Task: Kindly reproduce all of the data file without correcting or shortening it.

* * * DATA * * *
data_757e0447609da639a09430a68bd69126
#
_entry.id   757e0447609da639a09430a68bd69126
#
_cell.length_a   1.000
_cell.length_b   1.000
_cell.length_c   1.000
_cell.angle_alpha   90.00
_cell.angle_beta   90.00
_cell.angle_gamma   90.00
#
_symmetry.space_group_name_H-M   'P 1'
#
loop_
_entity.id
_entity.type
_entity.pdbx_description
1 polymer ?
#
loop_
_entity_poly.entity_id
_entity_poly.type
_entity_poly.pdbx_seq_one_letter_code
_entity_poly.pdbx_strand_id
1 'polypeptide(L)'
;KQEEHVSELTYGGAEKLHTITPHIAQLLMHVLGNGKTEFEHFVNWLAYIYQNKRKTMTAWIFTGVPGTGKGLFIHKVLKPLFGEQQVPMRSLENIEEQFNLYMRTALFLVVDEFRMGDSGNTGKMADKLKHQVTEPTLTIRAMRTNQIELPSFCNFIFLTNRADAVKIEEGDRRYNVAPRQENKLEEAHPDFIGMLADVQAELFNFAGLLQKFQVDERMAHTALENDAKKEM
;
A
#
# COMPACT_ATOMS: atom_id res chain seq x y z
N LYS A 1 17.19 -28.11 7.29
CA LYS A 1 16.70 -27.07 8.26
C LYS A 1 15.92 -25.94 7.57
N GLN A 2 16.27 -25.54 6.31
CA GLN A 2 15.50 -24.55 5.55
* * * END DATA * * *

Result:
data_757e0447609da639a09430a68bd69126
#
_entry.id   757e0447609da639a09430a68bd69126
#
_cell.length_a   1.000
_cell.length_b   1.000
_cell.length_c   1.000
_cell.angle_alpha   90.00
_cell.angle_beta   90.00
_cell.angle_gamma   90.00
#
_symmetry.space_group_name_H-M   'P 1'
#
loop_
_entity.id
_entity.type
_entity.pdbx_description
1 polymer ?
#
loop_
_entity_poly.entity_id
_entity_poly.type
_entity_poly.pdbx_seq_one_letter_code
_entity_poly.pdbx_strand_id
1 'polypeptide(L)'
;KQEEHVSELTYGGAEKLHTITPHIAQLLMHVLGNGKTEFEHFVNWLAYIYQNKRKTMTAWIFTGVPGTGKGLFIHKVLKPLFGEQQVPMRSLENIEEQFNLYMRTALFLVVDEFRMGDSGNTGKMADKLKHQVTEPTLTIRAMRTNQIELPSFCNFIFLTNRADAVKIEEGDRRYNVAPRQENKLEEAHPDFIGMLADVQAELFNFAGLLQKFQVDERMAHTALENDAKKEM
;
A
#
# COMPACT_ATOMS: atom_id res chain seq x y z
N LYS A 1 17.19 -28.11 7.29
CA LYS A 1 16.70 -27.07 8.26
C LYS A 1 15.92 -25.94 7.57
N GLN A 2 16.27 -25.54 6.31
CA GLN A 2 15.50 -24.55 5.55